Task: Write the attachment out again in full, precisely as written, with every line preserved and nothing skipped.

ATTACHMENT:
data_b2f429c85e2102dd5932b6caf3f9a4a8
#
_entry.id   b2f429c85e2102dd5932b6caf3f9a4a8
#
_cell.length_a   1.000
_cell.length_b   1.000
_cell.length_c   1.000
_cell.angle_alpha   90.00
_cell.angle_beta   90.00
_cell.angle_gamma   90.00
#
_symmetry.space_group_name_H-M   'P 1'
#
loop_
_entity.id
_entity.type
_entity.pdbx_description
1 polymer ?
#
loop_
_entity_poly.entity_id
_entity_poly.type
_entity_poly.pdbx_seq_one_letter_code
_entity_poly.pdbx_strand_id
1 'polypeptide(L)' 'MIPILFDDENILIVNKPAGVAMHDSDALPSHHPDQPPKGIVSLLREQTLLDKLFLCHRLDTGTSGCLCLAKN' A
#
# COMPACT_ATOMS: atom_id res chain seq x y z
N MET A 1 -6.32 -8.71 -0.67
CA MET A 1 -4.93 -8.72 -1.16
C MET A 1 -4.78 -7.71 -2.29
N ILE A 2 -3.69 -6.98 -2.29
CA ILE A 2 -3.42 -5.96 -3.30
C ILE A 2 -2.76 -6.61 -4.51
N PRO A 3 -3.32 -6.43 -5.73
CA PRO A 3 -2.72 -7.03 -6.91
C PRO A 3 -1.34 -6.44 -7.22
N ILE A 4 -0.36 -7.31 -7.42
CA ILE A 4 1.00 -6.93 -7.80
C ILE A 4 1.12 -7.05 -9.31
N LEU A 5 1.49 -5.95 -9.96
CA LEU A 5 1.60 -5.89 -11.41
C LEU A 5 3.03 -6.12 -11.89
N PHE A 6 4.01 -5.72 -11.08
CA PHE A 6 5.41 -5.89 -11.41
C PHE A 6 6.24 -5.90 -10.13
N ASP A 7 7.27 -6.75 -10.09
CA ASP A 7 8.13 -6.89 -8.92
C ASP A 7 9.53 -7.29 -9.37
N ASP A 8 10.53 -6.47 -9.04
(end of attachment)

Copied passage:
data_b2f429c85e2102dd5932b6caf3f9a4a8
#
_entry.id   b2f429c85e2102dd5932b6caf3f9a4a8
#
_cell.length_a   1.000
_cell.length_b   1.000
_cell.length_c   1.000
_cell.angle_alpha   90.00
_cell.angle_beta   90.00
_cell.angle_gamma   90.00
#
_symmetry.space_group_name_H-M   'P 1'
#
loop_
_entity.id
_entity.type
_entity.pdbx_description
1 polymer ?
#
loop_
_entity_poly.entity_id
_entity_poly.type
_entity_poly.pdbx_seq_one_letter_code
_entity_poly.pdbx_strand_id
1 'polypeptide(L)' 'MIPILFDDENILIVNKPAGVAMHDSDALPSHHPDQPPKGIVSLLREQTLLDKLFLCHRLDTGTSGCLCLAKN' A
#
# COMPACT_ATOMS: atom_id res chain seq x y z
N MET A 1 -6.32 -8.71 -0.67
CA MET A 1 -4.93 -8.72 -1.16
C MET A 1 -4.78 -7.71 -2.29
N ILE A 2 -3.69 -6.98 -2.29
CA ILE A 2 -3.42 -5.96 -3.30
C ILE A 2 -2.76 -6.61 -4.51
N PRO A 3 -3.32 -6.43 -5.73
CA PRO A 3 -2.72 -7.03 -6.91
C PRO A 3 -1.34 -6.44 -7.22
N ILE A 4 -0.36 -7.31 -7.42
CA ILE A 4 1.00 -6.93 -7.80
C ILE A 4 1.12 -7.05 -9.31
N LEU A 5 1.49 -5.95 -9.96
CA LEU A 5 1.60 -5.89 -11.41
C LEU A 5 3.03 -6.12 -11.89
N PHE A 6 4.01 -5.72 -11.08
CA PHE A 6 5.41 -5.89 -11.41
C PHE A 6 6.24 -5.90 -10.13
N ASP A 7 7.27 -6.75 -10.09
CA ASP A 7 8.13 -6.89 -8.92
C ASP A 7 9.53 -7.29 -9.37
N ASP A 8 10.53 -6.47 -9.04